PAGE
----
Hae-won is thankful for her grandfather’s faithful secret prayers. She told VOM workers, “I realized that I came to Christ because of my grandfather’s prayers.”

(Source: VOM contacts. Edited for clarity, length, and age-appropriateness.)


A Story of Valentine

Christian history describes several men named Valentine (or Valentinus), and a woman named Valentina. Legends tell about the courage of a Valentine who died for his faith on February 14th. The legends encourage Christians to boldly stand up for Jesus in the face of struggles.

To learn about children’s resources, including a book about Valentine, visit the resource page.

The story begins as Valentinus was dragged before the emperor of his land. Valentinus’ ankles and wrists were put in chains as he stood before Emperor Claudius and members of the court.

Then the emperor looked fiercely at this man who disobeyed his law and said, “What is this I have heard of you, Valentinus? Why will you not live in peace by obeying my laws, worshipping the Roman gods and turning your back on your God?”

Valentinus looked up at the emperor and said for all to hear, “If you knew about the grace of God, you wouldn’t have asked me to deny Him and worship your idols!”

Claudius was stunned and shouted, “How dare you challenge me!” As he sat on his throne, the emperor glared at the defiant priest standing before him and asked him another question, “Is Jesus God’s Son?”

Valentinus smiled, and with his face glowing with joy he said, “Yes, Jesus is God’s Son. And if you believe in Him, your soul will be saved.”

Claudius sat on his throne and thought hard about what Valentinus had just said. Suddenly, Claudius stood up and exclaimed, “This man’s words made sense! What is wrong with asking Jesus to save our souls?”

The chief prison guard named Marcus stood up and said, “Emperor, you are being misled by the words of this criminal. Why should we turn our backs on worshipping the Roman gods when this is what we’ve been taught since we were children?”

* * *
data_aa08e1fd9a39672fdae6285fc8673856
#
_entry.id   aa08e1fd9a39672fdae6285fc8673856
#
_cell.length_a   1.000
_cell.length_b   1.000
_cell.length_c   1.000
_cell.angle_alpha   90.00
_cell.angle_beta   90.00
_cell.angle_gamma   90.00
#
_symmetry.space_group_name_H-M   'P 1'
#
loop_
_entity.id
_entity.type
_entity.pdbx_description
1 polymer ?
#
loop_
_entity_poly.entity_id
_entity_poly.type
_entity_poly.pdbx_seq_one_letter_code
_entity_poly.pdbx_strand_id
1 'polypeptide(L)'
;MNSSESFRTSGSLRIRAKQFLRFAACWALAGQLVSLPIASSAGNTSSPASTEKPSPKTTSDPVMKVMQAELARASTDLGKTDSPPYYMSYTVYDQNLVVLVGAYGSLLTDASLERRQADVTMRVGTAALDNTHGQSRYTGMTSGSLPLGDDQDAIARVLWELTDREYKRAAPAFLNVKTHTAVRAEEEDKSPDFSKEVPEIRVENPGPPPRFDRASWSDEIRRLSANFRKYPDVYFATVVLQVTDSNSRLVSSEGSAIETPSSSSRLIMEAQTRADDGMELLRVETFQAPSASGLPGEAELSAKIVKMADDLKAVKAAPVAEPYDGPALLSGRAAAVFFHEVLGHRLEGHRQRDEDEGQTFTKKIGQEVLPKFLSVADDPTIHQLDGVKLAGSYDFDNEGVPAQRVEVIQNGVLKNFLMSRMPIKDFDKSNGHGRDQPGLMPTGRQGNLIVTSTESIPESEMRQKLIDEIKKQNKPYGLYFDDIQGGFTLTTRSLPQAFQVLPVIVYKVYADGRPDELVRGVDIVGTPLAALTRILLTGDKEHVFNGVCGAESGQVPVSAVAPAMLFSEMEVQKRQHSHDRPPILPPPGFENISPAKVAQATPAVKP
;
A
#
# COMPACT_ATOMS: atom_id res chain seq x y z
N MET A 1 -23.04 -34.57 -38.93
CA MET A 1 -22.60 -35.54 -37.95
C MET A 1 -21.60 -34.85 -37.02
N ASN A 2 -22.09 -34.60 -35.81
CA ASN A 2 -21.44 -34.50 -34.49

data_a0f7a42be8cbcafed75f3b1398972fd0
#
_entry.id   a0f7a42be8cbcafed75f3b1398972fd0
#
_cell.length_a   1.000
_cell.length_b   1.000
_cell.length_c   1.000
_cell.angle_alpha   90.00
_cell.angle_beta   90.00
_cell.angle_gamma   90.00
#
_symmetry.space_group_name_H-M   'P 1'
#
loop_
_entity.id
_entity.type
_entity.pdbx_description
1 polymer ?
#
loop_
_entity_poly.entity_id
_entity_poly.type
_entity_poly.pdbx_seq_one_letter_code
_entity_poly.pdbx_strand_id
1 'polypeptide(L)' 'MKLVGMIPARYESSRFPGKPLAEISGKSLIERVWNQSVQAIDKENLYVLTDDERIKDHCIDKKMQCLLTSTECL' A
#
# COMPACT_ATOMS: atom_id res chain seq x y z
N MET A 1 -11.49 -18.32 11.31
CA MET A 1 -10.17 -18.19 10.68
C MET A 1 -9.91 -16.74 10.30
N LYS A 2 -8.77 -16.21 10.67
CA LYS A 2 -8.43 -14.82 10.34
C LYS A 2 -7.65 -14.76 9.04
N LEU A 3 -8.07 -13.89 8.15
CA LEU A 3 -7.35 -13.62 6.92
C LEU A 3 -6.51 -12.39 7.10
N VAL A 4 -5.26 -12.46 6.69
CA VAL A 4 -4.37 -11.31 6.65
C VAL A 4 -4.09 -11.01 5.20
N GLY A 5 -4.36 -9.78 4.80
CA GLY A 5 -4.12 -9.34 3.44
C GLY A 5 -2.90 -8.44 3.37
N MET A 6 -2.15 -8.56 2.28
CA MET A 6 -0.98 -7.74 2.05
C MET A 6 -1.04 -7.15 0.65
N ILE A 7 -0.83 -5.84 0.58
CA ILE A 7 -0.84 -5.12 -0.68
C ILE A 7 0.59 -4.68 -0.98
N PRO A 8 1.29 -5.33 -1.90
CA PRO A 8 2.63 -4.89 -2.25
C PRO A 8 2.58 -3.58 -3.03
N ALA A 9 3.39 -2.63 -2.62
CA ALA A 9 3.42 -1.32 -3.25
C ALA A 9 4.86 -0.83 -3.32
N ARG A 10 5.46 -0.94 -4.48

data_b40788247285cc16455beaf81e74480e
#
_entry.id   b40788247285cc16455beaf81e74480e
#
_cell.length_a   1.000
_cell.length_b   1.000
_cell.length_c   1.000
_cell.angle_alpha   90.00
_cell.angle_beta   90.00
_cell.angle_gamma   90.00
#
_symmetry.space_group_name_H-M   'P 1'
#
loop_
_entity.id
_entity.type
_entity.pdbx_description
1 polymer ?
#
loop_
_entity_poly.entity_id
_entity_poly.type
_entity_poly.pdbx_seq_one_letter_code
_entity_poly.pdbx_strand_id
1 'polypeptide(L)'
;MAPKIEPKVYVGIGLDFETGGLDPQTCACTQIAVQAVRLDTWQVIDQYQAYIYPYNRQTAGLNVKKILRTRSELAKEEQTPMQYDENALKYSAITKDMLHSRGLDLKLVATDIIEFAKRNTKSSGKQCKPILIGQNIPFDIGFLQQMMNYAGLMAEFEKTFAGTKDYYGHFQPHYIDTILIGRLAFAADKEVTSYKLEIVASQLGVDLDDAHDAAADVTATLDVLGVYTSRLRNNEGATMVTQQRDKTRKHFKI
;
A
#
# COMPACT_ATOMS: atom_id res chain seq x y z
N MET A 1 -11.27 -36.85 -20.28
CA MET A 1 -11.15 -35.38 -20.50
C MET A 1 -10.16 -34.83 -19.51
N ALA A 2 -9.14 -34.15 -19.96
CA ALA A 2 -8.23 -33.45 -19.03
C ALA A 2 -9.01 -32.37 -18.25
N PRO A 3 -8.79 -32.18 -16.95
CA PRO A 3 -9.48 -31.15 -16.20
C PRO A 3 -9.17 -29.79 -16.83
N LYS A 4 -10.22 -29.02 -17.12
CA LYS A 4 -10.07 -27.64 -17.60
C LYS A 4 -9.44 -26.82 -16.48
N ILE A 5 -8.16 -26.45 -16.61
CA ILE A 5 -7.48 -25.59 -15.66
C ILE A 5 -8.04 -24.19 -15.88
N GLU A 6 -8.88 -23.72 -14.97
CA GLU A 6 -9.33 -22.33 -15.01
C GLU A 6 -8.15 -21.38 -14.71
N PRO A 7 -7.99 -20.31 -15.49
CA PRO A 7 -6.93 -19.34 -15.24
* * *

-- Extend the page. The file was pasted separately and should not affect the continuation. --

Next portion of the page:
Fearing he might also be arrested, Claudius changed his mind and cried, “Take this criminal away! He is to be put to death for breaking my laws!” Marcus grabbed Valentinus by the arm and led him to his prison cell.

Marcus took the rusty iron key from his belt and turned the lock on the cell door, throwing Valentinus onto the cold, hard dirt floor.

But Valentinus knew he was not defeated. He had just told the emperor, Claudius the Cruel, about Jesus Christ. Even the court officials heard. “He rejected Jesus’ free gift of salvation,” Valentinus sadly thought, “but maybe someday he will accept it….”

There are countries in the world today that say it is wrong for Christians to gather together and worship. If they are caught having a Bible study, prayer meeting or baptism outside the buildings where the government allows them to meet, they are often arrested. Like Valentinus, these Christians use this opportunity to share the gospel with the police who have arrested them.

To Do and Learn